Rodman talks Bush foreign policy

Peter Rodman, the assistant secretary of defense for international security affairs, delivered his personal perspective on Bush’s foreign policy at a Berkeley College Master’s Tea on Monday.

Facing a packed audience, Rodman touched upon a number of international issues, including the roots of neo-conservatism, the current war in Iraq and the conflict between Palestine and Israel. Rodman said that this is a “Wilsonian moment in history,” citing the rise of democracy in Palestine, the Ukraine, Georgia, Afghanistan and Iraq.

Rodman began his talk by tracing the origins of neo-conservatism back to President Ronald Reagan, who Rodman said used both a geopolitical muscle and the ideology of freedom to defeat communism. Once a self-characterized realist, Rodman said that he had to “come to terms” with Reagan’s successful use of ideology.

Rodman said the American people have a strong “moral sense” that supports using ideology in international affairs.

At first, President George W. Bush campaigned in 2000 with a realist approach to international affairs, one that emphasized national interest and humility in international affairs, Rodman said.

But the terrorist attacks of Sept. 11, 2001, created the need for preemptive strikes to prevent the possibility of “catastrophic terrorism,” he said. Rodman said this position has been expressed by the Hart-Rudman Commission, a bipartisan effort to examine national security policies of the 21st century.

Rodman stressed that to win this conflict against terrorism, the United States should not only apprehend those responsible for the Sept. 11 attacks, but the nation should also organize an “aggressive counterattack across a broad front” to disrupt the entire “network of radical terrorists.”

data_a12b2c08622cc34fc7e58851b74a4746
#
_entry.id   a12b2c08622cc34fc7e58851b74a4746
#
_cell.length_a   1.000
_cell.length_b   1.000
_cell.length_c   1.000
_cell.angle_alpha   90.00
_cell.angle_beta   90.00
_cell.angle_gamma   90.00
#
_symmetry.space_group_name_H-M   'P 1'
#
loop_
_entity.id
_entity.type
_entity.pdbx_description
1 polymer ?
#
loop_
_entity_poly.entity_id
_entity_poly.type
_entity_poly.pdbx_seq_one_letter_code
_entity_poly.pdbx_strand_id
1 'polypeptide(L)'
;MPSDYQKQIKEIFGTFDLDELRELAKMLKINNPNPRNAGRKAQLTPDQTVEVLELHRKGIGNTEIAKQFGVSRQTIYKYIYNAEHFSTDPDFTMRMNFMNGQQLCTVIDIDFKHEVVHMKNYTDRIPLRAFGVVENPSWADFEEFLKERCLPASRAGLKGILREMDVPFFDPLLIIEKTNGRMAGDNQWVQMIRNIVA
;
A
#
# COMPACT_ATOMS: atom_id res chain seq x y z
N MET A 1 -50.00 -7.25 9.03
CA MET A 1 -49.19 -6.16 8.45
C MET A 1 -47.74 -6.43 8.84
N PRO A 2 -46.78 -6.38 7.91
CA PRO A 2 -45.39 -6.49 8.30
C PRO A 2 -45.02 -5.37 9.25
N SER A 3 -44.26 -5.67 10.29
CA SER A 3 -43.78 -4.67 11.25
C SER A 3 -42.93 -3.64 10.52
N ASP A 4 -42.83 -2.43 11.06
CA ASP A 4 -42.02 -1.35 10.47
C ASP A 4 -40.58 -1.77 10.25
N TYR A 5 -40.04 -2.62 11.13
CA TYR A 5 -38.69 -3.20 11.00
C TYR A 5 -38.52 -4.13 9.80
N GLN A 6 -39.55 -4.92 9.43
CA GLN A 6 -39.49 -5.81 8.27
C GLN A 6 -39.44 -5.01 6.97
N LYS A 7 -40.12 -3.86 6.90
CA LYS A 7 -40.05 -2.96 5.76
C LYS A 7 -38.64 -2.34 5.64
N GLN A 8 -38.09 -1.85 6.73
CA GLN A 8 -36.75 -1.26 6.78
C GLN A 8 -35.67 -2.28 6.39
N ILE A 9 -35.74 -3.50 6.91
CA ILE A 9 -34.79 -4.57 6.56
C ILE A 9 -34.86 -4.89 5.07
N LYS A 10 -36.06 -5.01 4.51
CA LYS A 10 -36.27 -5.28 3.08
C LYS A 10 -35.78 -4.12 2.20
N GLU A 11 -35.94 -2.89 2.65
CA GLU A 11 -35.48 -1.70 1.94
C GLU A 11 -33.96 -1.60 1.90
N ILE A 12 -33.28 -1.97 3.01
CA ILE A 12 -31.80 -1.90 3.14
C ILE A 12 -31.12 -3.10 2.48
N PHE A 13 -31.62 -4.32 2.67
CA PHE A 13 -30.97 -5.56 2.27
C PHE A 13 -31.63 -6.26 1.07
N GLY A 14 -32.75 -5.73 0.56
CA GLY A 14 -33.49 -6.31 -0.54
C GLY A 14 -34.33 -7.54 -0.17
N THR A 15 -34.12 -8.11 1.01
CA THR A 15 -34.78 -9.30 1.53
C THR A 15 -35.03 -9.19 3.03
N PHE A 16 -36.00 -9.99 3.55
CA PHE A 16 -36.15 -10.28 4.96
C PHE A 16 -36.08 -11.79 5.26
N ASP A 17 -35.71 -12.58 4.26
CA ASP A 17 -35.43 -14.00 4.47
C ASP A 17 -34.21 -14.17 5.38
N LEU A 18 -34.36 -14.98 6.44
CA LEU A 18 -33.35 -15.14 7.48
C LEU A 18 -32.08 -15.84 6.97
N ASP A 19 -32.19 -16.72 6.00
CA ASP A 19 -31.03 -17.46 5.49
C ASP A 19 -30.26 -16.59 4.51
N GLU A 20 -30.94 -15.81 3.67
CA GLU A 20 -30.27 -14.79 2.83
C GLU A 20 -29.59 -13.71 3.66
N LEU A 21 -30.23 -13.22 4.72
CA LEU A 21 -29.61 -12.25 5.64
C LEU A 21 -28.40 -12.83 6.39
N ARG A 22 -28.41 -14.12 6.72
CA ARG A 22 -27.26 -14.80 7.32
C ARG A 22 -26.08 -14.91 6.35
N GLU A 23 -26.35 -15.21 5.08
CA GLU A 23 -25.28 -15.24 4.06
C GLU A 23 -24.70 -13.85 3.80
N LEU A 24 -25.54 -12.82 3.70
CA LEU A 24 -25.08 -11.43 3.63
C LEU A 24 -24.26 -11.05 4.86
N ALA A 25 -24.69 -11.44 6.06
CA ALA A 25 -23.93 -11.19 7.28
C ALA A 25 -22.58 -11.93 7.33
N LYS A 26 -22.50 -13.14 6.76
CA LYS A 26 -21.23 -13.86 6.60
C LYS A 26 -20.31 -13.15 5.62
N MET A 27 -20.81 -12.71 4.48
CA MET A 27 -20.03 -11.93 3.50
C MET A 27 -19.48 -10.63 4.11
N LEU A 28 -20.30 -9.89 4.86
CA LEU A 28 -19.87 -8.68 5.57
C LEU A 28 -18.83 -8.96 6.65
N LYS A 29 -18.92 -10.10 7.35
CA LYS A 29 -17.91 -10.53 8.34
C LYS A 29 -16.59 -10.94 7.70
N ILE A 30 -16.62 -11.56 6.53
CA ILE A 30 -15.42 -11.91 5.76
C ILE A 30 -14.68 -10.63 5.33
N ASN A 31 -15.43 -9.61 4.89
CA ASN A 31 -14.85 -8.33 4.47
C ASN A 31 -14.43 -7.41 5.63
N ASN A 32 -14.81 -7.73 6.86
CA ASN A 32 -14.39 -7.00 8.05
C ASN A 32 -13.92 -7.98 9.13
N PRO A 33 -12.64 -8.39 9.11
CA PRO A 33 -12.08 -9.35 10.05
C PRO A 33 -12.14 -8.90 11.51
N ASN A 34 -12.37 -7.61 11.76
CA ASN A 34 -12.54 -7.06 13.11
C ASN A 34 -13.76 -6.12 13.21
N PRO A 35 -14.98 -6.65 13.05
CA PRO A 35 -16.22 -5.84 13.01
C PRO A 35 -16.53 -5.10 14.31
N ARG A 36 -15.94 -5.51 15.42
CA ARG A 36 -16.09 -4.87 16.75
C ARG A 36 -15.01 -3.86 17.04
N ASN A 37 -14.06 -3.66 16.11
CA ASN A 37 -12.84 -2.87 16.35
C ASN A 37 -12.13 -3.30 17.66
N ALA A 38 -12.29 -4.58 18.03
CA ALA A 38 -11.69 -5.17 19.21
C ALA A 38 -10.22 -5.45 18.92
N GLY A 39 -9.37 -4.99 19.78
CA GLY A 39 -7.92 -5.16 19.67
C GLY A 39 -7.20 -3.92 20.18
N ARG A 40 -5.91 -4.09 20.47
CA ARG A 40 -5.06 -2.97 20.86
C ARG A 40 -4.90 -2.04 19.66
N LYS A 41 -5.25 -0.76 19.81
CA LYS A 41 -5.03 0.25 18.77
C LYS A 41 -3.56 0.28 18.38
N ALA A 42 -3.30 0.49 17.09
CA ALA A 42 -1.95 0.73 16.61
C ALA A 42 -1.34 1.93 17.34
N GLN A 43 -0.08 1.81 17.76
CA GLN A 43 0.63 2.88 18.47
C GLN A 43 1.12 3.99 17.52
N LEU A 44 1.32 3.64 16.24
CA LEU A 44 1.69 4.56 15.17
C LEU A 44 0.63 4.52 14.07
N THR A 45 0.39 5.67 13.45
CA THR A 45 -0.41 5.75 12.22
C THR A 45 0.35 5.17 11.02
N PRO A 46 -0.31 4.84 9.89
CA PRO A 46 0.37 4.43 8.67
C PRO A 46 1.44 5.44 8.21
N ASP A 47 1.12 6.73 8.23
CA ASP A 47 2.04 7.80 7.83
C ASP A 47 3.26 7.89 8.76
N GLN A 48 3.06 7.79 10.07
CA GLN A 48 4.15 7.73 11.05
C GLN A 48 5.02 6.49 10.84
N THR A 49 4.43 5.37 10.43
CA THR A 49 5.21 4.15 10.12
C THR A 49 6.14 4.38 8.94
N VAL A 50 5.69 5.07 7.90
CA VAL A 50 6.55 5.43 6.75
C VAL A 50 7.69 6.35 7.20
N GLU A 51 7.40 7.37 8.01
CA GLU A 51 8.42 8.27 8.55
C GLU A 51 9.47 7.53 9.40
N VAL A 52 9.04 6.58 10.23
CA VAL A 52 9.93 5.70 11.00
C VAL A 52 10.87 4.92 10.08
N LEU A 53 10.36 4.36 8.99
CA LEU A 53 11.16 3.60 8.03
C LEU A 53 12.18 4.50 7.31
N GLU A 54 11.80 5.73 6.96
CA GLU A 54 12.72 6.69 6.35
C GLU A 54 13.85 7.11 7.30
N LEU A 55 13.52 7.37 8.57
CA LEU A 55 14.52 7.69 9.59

An ideological hatred against the United States drives terrorists, Rodman said. To address this, Rodman said the United States should strive to solve the “root causes” of terrorism — tyranny and corrupted government — by promoting free government.

“If we’re up against an ideology, the way to counter it is with ideology,” Rodman said.

Taking a moment in his talk to focus on Iraq, Rodman said that the administration hopes that the recent elections would discredit extremists, create more domestic intelligence and send a message for political unity to the Sunni, Shiites and Kurds.

Rodman said that the insurgents, including foreign terrorists like Abu Musab al-Zarqawi, failed to disrupt the political process. He expressed confidence that the upcoming transition government will succeed because it would empower the “majority of Iraqi” moderates who want the best for their nation.

“We don’t want the Iraqis to love us, but love their own future,” Rodman said.

Peter Kjeldgaard ’08, who attended the talk, said he appreciated Rodman’s straightforwardness.

“He presented a very pragmatic and goals-oriented take on foreign policy, but he wasn’t very aggressive in asserting controversial positions,” Kjeldgaard said.

But Amelie Hutchings ’08 said that he did not hear any new information from Rodman.

“The impression I got from the talk was the same impression that I hear from the conservatives,” he said.

Assistant Secretary of Defense for International Security Affairs Peter Rodman shares his views on neo-conservatism, the conflict between Palestine and Israel and the war in Iraq during a Berkeley College Master’s Tea on Feb. 8.
Ashley Day
Assistant Secretary of Defense for International Security Affairs Peter Rodman shares his views on neo-conservatism, the conflict between Palestine and Israel and the war in Iraq during a Berkeley College Master’s Tea on Feb. 8.

Comments